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tv   Bloomberg Surveillance  Bloomberg  May 23, 2022 6:00am-7:00am EDT

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>> there is a pervasive fog of negative sentiment out there. >> when every headline is negative, it is time to buy. >> i still think the dollar is going to be king in this sort of environment. >> their earnings are superpowerful and stocks are cheap at this point. >> this is "bloomberg surveillance" with tom keene, jonathan ferro, and lisa abramowicz.
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tom: good morning, everyone. jonathan ferro, lisa abramowicz, and tom keene. thrilled you are with us from the world a comic forum meetings -- the world economic forum meetings in a very different davos, switzerland. a great set of guests coming up. we will tell you about that. but we need to set the stage in may of what always occurs in january. i'm stunned how jarring it is. i did not expect it to be so odd this year. lisa: not only is it not snowing at it is not freezing, but definitely the meetings. tom: somber. lisa: and i think that is appropriate. we are coming off the worst rout , the longest stretch of declines on the nasdaq and the s&p going back to 2001, and the dow going back to 1973, although no one looks at it, if jon were here. tom: jonathan on assignment, capri, where there's no wind.
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we're going to put up with the wind and also look at the winds of change in this economy. the front page of the world a comic forum, by far the most serious, somewhere i have ever seen. lisa: how can they project optimism when we are facing a downturn? the head of the imf came out and said she does not see a recession. how much is this inevitable optimism they have to betray rather than something that is true, especially given the sort of hide food prices -- the high food prices and inflation crippling the middle-class? tom: the church bells of the valley behind us are you i would point out the first observation of this davos is it is definitely less corporate. there's less visible branding of the modern davos. it is much more like a 2008 or even earlier than that dollars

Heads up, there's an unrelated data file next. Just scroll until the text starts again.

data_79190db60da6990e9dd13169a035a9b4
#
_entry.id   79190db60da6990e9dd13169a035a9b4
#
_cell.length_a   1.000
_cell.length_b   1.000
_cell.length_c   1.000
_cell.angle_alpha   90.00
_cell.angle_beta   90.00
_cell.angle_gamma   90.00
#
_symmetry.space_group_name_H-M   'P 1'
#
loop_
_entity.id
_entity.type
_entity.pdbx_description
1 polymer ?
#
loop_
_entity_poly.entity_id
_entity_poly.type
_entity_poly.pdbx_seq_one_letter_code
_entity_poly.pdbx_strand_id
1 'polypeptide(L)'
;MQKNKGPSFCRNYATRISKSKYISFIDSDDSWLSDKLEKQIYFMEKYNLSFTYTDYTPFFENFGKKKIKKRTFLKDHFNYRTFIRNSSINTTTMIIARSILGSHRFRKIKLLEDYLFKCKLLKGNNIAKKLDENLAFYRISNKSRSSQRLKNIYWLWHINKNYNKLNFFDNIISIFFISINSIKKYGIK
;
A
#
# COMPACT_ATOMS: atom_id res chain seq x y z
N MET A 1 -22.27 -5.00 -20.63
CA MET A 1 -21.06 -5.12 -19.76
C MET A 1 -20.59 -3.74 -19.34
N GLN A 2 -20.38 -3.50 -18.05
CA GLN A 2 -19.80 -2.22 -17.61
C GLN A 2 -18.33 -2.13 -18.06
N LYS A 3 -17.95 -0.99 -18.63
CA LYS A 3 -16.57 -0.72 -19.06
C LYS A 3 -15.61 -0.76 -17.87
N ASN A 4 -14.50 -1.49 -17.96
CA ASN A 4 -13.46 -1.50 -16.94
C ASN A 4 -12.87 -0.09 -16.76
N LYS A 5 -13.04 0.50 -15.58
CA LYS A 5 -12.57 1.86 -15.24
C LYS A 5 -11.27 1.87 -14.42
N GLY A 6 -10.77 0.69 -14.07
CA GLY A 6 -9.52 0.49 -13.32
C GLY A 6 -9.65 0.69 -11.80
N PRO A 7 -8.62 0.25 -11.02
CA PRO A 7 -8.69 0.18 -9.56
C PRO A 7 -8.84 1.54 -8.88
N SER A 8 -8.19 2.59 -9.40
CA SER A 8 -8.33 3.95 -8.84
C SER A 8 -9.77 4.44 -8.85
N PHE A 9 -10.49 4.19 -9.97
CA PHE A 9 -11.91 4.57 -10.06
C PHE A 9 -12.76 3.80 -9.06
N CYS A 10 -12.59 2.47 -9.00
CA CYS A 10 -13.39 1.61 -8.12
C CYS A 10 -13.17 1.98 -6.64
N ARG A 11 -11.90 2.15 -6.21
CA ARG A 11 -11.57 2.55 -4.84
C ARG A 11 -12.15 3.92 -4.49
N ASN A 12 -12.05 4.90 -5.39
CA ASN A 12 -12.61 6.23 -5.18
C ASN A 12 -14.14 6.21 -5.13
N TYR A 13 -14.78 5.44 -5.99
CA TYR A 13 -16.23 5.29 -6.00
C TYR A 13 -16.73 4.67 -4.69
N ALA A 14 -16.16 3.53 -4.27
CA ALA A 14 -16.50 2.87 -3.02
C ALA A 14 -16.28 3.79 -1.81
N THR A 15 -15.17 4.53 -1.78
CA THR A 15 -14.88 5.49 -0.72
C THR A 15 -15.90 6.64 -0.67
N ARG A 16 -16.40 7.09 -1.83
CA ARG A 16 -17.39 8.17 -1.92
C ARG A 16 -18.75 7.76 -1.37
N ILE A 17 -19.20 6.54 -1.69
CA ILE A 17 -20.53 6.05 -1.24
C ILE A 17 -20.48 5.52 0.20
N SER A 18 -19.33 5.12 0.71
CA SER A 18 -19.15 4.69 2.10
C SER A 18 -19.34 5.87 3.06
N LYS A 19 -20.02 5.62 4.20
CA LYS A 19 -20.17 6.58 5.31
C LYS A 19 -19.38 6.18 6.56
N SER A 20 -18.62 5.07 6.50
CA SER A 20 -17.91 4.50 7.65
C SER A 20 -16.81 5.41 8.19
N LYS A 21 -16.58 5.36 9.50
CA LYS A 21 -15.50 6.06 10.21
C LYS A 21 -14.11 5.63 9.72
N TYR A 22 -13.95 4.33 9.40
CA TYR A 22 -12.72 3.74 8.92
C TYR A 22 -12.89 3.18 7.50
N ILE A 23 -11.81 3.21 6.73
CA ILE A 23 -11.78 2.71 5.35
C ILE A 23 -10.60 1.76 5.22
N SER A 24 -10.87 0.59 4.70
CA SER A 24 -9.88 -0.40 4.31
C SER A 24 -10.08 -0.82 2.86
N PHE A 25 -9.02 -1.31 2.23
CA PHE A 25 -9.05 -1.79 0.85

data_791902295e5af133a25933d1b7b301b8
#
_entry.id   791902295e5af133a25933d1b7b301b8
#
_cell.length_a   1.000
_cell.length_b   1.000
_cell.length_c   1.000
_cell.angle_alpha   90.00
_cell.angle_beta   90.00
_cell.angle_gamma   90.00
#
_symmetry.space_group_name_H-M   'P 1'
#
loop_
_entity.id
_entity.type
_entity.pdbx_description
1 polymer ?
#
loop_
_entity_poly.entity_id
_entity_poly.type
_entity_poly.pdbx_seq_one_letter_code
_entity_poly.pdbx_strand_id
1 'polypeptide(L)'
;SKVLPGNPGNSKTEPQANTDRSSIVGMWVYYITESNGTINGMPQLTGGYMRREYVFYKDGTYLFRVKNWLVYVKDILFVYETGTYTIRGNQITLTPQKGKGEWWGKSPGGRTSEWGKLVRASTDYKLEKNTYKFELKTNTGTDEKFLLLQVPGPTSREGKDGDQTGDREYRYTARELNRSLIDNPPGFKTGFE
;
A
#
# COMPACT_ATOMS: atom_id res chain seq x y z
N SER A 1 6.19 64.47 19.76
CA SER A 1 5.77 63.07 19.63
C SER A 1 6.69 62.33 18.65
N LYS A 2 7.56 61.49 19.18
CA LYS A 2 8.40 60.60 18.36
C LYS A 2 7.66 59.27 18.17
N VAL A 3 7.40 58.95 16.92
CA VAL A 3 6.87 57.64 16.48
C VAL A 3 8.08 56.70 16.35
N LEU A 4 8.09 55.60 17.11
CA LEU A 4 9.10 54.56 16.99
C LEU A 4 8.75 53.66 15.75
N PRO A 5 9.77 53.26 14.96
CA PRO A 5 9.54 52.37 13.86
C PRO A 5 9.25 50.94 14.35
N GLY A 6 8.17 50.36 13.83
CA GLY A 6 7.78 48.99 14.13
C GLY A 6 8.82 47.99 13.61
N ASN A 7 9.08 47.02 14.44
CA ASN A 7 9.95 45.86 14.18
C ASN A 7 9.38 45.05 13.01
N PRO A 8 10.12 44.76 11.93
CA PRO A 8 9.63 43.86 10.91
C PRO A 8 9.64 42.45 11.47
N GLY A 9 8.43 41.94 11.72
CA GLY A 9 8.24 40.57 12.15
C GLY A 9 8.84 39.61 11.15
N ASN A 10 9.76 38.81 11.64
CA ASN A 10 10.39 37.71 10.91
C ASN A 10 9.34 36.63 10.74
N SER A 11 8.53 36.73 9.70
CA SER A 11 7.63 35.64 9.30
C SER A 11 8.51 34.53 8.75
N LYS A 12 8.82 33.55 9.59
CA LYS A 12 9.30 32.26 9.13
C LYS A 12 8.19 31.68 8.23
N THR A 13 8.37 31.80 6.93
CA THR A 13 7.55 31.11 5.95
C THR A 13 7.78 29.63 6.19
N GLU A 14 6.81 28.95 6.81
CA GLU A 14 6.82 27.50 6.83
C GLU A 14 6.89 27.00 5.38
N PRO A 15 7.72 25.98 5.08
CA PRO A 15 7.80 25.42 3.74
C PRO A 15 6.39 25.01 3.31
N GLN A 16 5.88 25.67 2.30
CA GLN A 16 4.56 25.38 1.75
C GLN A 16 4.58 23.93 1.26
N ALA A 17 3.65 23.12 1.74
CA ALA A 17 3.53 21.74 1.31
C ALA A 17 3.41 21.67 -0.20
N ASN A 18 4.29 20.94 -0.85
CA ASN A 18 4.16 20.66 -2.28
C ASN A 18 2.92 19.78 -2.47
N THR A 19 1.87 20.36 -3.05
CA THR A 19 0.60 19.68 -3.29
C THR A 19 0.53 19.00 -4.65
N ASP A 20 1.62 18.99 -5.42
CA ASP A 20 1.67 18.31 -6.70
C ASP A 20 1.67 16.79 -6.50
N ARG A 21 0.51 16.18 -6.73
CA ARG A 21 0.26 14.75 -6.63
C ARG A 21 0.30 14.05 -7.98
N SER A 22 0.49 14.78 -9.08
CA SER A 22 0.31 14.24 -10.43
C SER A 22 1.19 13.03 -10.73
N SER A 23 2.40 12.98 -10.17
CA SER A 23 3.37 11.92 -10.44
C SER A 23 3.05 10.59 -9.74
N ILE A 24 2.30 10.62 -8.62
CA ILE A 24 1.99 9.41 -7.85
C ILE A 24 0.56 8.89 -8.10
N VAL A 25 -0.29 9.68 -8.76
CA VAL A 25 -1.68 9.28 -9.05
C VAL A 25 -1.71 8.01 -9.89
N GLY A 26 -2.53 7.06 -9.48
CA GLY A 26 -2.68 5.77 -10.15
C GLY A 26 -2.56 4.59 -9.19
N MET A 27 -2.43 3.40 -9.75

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-- earlier than that davos. green on the screen. yields up about three basis points. even the dollar comes in a little bit. lisa: we see euro strength today as christine lagarde is coming out and seeing the end of negative rates by the end of september, really pushing for this idea of trying to tighten into what they see as huge inflationary pressures. we will speak to a whole host of amazing people today, including jason furman, a professor at harvard. we are also going to be speaking with ricardo hausman, also of harvard, but could have been president of venezuela. tom: or could one day be president of venezuela. the founder of this phrase original sin, there's a lot of talk about in the economics of the moment. lisa: we will speak to rebecca patterson, cheese investment strategist -- chief investment strategist at bridgewater, and
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john kerry, u.s. special climate envoy and former secretary of state and a pedal moment for him -- secretary of state at a pivotal moment for him and for the democratic party. tom: he will always for me be the senator from juice it's dusty senator from massachusetts. i was -- senator from massachusetts. i was with him at the last davos. with newcastle coal in australia to the moon, global warming has taken a backseat, climate change. lisa: suddenly getting as much oil and gas as possible is what is invoke. tom: we will do a lot on economics on international relations, but we cannot ignore the market turmoil. we start strong with the senior portfolio manager of offspring,
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global investments who has seen this before. thank you for joining us on short notice. what is different this time about a record pullback in bonds , price down, yield up? >> that's right. actually there has not been any place as far as a safe haven. if you look at corporate bonds, investment grade, junk bonds, even treasuries, everything is down about 10% to 12% total rate of return. there's really been no place to hide so far. lisa: how do you get optimism amid the stomach turning volatility you have been seeing? margaret: i think what has happened is the fed, having been sort of comatose when rates were low, the data signals were starting, has now talked very tough about aggressively raising rates, aggressively selling down their portfolio. it has really's aired the market to death. they only made 75 basis points of rate increases in the short end, but if you look along the
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curve, bonds are up in yield 120 to 150 basis points. that is starting to roll over into the real economy, and certainly into the equity market. -- lisa: that the fed will step in at some point, that they will take notice of the carnage in some of these equities. margaret: may be attuned to wall street saying we need higher rates and ignoring what is going on in the real economy as far as consumer inflation, signs we are seeing employment start to roll over. those are worrying signs and i think the fed will see them. typically they lag the reality of the market, but hopefully